The use of motion has been one of the major trends facing defensive football in the past several years. Analytically, the use of motion by offenses has a distinct advantage. Defenses are reactionary in nature, so moving someone pre-snap can give the offense an edge or throw the defense off balance. Seth Walder, ESPN Sports Analytics, tweeted this about the Week 1 NFL usage of motion:
So we've shown before that motion at the snap is an edge for the offense.
And crazily, the top 12 teams here all won in Week 1.
But guess what: EPA/P league-wide was *not* higher on motion at snap plays in Week 1.
— Seth Walder (@SethWalder) September 16, 2020
EPA/P is the average “Expected Points Added” divided by the number of plays. This stat illuminates how efficient an offense is as they go down the field. EPA as a stand-alone stat rates how many points an offense is expected to gain (or lose) depending on the yard line and Down & Distance. Each play is rated against where they started and where they finished. That number is the plays EPA. Since yards gained is a flawed stat, EPA uses expected points from historical data to calculate how effective the play was at creating scoring opportunities. Did you put money in the back or take it away? Defensively, this can be used to measure the effectiveness of calls during a drive.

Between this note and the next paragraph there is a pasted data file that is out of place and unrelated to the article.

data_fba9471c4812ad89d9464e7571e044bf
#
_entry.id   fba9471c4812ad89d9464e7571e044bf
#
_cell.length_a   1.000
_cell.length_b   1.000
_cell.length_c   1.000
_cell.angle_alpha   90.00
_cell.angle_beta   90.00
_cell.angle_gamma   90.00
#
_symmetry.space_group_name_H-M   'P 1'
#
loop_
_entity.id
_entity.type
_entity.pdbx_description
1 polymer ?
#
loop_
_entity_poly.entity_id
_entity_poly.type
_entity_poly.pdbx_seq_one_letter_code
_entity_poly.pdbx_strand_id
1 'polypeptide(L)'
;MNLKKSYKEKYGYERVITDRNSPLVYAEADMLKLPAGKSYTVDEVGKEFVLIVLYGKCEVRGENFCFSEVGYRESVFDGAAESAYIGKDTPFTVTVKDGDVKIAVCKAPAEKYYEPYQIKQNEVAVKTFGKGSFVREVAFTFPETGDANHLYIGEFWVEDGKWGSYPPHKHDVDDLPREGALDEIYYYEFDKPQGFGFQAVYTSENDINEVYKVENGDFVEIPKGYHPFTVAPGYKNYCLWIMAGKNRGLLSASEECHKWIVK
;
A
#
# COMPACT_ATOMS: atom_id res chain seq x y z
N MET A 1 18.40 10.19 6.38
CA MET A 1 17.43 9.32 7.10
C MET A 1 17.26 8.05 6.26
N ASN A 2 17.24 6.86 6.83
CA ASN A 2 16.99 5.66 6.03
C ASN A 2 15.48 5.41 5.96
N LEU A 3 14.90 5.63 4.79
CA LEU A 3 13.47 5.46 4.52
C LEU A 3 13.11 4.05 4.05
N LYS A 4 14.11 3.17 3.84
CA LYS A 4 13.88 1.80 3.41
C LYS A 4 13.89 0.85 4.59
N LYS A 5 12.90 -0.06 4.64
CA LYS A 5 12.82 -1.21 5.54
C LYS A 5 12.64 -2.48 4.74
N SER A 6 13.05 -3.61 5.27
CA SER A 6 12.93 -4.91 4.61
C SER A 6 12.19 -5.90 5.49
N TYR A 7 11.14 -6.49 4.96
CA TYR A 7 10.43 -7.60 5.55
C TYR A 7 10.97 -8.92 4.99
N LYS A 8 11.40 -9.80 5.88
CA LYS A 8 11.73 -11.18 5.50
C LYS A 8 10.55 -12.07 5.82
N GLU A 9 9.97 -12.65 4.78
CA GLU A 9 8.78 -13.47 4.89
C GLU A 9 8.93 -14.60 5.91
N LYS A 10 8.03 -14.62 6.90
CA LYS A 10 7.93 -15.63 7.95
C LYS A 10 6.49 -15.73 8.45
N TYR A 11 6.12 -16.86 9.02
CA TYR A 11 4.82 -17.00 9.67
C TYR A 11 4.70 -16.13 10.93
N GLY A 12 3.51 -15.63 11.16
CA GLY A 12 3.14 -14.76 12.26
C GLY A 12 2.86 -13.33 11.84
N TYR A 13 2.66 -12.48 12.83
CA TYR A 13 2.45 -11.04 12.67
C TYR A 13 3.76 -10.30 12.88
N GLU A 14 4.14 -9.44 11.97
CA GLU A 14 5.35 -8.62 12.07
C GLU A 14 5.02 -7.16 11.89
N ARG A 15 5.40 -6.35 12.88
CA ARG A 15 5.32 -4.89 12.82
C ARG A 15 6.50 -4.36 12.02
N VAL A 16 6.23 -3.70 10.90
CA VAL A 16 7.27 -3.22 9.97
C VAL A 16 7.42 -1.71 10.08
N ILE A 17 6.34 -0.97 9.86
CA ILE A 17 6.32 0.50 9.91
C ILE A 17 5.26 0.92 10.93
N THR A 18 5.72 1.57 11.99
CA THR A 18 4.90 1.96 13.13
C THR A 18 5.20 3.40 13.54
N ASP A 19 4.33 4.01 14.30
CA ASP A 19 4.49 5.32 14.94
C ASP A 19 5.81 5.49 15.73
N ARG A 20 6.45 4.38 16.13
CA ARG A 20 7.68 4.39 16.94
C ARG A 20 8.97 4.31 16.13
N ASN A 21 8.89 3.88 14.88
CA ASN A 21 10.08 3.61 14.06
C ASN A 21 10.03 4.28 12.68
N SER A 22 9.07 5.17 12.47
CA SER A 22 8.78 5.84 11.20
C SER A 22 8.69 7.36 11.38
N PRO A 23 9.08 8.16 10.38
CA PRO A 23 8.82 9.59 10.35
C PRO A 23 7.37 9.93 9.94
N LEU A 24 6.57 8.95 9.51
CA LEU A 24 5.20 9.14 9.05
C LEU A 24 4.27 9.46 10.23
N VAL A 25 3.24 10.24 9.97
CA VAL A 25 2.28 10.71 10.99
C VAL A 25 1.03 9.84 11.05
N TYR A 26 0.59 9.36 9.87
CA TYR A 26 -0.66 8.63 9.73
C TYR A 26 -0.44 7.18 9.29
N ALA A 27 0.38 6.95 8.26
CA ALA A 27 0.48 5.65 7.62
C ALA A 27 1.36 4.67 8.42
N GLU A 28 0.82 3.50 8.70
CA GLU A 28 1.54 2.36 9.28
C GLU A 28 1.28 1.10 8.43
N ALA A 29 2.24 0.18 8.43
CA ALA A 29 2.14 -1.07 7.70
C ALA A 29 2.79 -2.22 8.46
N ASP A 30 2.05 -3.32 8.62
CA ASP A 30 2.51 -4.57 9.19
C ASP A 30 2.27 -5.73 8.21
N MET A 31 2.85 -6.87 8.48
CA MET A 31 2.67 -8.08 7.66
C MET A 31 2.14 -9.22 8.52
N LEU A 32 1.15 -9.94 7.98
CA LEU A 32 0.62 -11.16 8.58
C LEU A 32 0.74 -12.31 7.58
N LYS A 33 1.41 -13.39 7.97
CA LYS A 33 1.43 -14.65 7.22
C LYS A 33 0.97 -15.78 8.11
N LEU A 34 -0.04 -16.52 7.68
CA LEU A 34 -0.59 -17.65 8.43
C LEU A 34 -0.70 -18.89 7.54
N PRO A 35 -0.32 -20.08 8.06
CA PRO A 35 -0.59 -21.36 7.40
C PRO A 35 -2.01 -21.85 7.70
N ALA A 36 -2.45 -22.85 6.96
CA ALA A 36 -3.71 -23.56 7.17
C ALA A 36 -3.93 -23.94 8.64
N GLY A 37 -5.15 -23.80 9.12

For Week 2 usage rates, click HERE
Two types of motion are studied by analysts. Pre-snap shifts (everyone is set) and motion as the ball is snapped, or what ESPN refers to as “Snap Motion.” Shifts are when a player moves from one spot and establishes himself in another. He is not moving when the ball is snapped. Snap Motion is when the offensive player is moving horizontally as the ball is snapped.
Football is about leverage. Motion uses speed to leverage the defense. Since NFL defenses are so man heavy, it is not surprising that the use of Snap Motion has led to higher EPA/P success.
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